Seed origin determines the range expansion of the clonal grass Elymus athericus.

Bockelmann, Anna-Christina, Wels, T. and Bakker, J.-P. (2011) Seed origin determines the range expansion of the clonal grass Elymus athericus. Basic and Applied Ecology, 12 (6). pp. 496-504. DOI 10.1016/j.baae.2011.07.003.

[img] Text
Bockelmann.pdf - Published Version
Restricted to Registered users only

Download (420Kb) | Contact
[img] Text
mmc1.docx - Supplemental Material
Restricted to Registered users only

Download (12Kb) | Contact

Supplementary data:

Abstract

The recent invasion of clonal grasses to novel habitats poses a threat to biodiversity in various habitats. Elymus athericus, a clonal grass of north-western European salt marshes, is currently increasing in abundance and invading new habitats. In this study, we analyzed controlling factors for seedling establishment of E. athericus in frequently flooded low marsh habitats. Here, biotic and abiotic conditions are very different from the conditions of the parental sites with established populations higher up in the marsh. Hence, we hypothesized that seedling establishment at the expanding low marsh edge would depend on the parental origin (either through maternal effects or heritable local adaptation). We further hypothesized that seedling origin interacts with biotic factors such as herbivory and competition as well as with abiotic factors like inundation frequency. We tested the dependence of seedling survival, growth and vegetative reproduction on these factors in a factorial transplant experiment on Schiermonnikoog. Survival was high, with 77% of the planted seedling surviving until the end of the experiment. Biotic factors had a much stronger effect on seedling growth and mortality than parental origin and were independent of inundation. However, parental origin strongly interacted with herbivory and competition, with seedlings performing better under the conditions that resembled their parental site.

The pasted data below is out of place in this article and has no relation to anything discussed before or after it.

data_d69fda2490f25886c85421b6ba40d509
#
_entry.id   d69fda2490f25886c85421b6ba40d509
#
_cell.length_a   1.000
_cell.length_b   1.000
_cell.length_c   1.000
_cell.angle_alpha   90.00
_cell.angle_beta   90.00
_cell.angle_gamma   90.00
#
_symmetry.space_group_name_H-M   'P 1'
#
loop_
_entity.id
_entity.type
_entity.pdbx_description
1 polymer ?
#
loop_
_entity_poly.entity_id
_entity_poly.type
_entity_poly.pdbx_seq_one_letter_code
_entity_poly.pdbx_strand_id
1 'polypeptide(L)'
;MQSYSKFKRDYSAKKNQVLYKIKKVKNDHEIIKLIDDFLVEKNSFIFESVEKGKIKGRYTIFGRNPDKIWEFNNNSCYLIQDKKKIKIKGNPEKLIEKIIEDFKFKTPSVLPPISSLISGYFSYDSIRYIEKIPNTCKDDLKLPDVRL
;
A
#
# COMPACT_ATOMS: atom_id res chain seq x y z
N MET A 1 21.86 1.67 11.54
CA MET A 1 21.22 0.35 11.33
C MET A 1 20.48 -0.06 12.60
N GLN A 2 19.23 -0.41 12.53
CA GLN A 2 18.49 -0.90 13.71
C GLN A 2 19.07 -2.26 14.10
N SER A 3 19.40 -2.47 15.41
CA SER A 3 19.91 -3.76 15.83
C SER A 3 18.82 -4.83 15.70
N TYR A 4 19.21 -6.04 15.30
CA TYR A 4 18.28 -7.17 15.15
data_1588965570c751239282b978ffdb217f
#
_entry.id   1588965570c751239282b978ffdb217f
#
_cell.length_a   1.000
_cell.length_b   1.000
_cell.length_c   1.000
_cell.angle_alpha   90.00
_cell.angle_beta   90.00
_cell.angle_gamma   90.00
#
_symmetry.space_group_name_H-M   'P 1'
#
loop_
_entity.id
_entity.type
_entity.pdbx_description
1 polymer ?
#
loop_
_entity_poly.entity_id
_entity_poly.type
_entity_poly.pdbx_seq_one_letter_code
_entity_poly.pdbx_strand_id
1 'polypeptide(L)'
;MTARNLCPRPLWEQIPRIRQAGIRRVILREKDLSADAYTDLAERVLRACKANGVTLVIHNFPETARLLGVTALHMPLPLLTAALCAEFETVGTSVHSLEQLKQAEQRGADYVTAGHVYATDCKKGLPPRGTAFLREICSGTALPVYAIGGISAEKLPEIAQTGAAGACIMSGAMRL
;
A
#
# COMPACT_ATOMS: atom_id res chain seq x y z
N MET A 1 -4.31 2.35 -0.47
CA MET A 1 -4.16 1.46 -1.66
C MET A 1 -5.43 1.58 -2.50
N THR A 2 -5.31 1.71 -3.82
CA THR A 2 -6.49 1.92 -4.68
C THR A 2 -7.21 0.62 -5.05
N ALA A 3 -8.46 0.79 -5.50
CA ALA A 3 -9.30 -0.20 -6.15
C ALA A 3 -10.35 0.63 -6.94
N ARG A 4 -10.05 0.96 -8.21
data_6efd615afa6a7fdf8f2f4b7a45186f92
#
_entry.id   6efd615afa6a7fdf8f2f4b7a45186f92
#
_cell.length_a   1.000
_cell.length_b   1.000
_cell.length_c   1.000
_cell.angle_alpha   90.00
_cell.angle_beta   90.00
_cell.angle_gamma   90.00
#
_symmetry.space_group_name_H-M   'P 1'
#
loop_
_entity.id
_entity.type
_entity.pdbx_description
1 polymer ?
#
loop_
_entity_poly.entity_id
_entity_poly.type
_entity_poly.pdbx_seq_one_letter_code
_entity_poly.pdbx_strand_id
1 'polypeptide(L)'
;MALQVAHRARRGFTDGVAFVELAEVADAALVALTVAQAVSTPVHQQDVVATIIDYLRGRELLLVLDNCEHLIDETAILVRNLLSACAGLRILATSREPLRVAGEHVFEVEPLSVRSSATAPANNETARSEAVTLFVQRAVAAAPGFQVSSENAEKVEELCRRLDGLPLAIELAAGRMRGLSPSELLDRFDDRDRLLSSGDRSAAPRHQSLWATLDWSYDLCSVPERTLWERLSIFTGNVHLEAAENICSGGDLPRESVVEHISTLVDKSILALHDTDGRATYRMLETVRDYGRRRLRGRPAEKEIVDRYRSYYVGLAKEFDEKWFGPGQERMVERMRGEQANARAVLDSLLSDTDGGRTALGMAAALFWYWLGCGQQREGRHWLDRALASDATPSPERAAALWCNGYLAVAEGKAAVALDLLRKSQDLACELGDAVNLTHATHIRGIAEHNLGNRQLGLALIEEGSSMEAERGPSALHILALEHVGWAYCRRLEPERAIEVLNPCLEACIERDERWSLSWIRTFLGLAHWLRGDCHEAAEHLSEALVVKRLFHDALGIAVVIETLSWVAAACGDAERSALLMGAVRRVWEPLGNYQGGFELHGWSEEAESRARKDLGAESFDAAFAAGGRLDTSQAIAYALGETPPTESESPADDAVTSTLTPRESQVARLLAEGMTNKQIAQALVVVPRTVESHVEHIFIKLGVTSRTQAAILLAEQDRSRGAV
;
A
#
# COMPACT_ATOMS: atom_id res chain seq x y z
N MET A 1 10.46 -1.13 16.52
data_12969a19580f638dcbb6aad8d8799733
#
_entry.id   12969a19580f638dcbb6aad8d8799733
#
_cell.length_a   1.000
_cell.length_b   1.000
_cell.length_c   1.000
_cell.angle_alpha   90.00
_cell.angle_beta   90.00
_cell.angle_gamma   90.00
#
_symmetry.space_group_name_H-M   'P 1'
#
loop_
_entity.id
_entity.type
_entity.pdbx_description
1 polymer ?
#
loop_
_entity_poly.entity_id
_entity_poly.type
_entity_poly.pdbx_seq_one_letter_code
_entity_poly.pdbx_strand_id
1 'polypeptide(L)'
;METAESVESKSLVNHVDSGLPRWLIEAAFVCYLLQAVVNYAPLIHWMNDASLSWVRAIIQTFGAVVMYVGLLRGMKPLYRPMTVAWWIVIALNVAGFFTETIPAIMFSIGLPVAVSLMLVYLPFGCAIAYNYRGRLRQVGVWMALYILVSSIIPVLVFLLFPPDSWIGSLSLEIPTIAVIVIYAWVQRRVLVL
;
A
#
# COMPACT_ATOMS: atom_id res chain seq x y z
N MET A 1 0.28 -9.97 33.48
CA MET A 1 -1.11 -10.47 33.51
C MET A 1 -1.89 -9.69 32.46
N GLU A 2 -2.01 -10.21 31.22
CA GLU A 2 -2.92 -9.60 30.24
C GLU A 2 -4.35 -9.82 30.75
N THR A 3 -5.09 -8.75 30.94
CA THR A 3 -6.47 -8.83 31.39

We conclude that seedlings of E. athericus, a species that was previously thought to occur only in mid- to high marsh elevation, can establish at a frequently inundated low-marsh sites. Long term survival and further invasion will primarily depend on biotic factors in interaction with seed origin. Our results suggest that next to herbivory, limitation of seeds adapted to colonizing conditions is likely to slow down range expansion.

Document Type: Article
Keywords: Food Webs; Ecology; Invasion; Seedling; Herbivory; Competition; Habitat adaptation; Salt marsh
Research affiliation: OceanRep > GEOMAR > FB3 Marine Ecology > FB3-EOE-N Experimental Ecology - Food Webs
Refereed: Yes
Open Access Journal?: No
DOI etc.: 10.1016/j.baae.2011.07.003
ISSN: 1439-1791
Date Deposited: 28 Sep 2011 12:16
Last Modified: 21 Jan 2019 13:14
URI: http://oceanrep.geomar.de/id/eprint/12215

Actions (login required)

View Item View Item

Document Downloads

More statistics for this item...